Title: La Rendición de Granada (The Surrender of Granada)
Artist: Francisco Pradilla Ortiz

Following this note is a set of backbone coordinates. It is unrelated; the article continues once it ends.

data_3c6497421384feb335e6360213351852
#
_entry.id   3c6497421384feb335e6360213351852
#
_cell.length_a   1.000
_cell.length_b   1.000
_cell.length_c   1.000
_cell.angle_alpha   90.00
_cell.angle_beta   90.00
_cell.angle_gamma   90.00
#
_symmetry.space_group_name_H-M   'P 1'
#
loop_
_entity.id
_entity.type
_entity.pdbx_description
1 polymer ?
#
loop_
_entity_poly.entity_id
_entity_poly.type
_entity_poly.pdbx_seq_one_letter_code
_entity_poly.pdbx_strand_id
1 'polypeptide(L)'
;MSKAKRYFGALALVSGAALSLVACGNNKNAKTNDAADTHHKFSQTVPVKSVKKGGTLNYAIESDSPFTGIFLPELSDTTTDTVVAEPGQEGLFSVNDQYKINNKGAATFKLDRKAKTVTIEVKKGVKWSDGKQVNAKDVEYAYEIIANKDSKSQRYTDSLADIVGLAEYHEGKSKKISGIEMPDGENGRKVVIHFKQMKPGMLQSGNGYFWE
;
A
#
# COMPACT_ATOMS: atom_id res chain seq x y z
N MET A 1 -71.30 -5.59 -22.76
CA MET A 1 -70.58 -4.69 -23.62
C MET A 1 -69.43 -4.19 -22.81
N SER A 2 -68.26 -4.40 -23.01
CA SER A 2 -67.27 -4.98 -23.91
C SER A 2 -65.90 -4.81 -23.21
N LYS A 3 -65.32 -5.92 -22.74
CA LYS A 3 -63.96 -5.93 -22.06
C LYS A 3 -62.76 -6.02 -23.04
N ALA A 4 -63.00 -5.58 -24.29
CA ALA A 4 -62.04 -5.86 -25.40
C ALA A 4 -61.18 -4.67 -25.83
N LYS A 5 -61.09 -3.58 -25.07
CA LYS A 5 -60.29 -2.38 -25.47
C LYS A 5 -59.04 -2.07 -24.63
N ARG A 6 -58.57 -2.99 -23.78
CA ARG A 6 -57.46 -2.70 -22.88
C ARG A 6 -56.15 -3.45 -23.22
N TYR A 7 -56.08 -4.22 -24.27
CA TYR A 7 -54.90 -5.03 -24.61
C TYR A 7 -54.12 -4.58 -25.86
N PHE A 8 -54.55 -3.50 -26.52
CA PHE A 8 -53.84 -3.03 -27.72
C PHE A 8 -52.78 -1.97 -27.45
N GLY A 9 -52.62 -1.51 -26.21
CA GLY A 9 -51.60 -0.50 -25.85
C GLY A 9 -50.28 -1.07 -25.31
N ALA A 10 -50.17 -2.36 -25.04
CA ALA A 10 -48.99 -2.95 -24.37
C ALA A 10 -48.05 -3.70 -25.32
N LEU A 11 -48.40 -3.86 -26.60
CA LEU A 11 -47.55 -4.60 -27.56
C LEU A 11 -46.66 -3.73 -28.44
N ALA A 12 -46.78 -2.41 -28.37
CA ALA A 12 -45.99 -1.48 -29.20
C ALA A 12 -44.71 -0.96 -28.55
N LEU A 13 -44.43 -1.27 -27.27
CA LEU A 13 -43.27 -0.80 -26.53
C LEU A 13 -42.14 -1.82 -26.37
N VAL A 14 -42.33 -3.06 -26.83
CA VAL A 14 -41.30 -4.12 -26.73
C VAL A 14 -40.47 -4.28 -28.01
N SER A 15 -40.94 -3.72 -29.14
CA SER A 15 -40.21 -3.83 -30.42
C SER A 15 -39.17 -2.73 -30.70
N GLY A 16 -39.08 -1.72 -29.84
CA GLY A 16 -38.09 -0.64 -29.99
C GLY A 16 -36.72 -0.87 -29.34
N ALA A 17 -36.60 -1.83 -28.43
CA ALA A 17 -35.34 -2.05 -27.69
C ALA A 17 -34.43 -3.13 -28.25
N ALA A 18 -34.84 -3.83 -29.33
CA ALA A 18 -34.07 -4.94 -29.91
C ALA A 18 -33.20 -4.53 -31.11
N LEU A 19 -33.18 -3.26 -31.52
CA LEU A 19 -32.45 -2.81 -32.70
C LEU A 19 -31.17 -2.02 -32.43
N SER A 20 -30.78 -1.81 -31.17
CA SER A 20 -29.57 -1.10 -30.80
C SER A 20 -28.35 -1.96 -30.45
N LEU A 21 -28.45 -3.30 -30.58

The Capitulation of Granada by Francisco Pradilla Ortiz (1882) from the Museo del Prado, depicts the Sultan Mohammed XII surrendering the city of Granada to King Ferdinand and Queen Isabella in 1492. Granada had been the last outpost of Moorish control in Spain. The surrender of Granada meant the end to an 800 year presence of Muslims in Spain (bonhams). Hungry for power, King Ferdinand and Queen Isabell sought to rid Spain of all Muslims in order to create a unified Spain. Spain, after having captured Granada was now unified and could focus on its goal of creating a large empire. King Ferdinand and Queen Isabella believed Spain could be the next greatest world power and used their military strength and wealth to gain power over many peoples. The eradication of Muslims in Spain was a precursor to how the Spanish would treat the indigenous peoples of the Americas. The King and Queen are shown on their horses as they sit tall and proud after having won Granada back from the Moors. Only the Muslim leader, Sultan Mohammed XII sits atop a horse next to his counsel. The Spanish are depicted as having large numbers whereas the Sultan and his counsel are depicted in small numbers. This could have been purposefully done by the artist in order to highlight the strength and grandeur which Spain had at the time. Throughout Spanish history, Spanish Christians had warred with the Muslims that had settled in Spain. By depicting the Moors in small numbers it further highlights their lack of military skill and incompetency.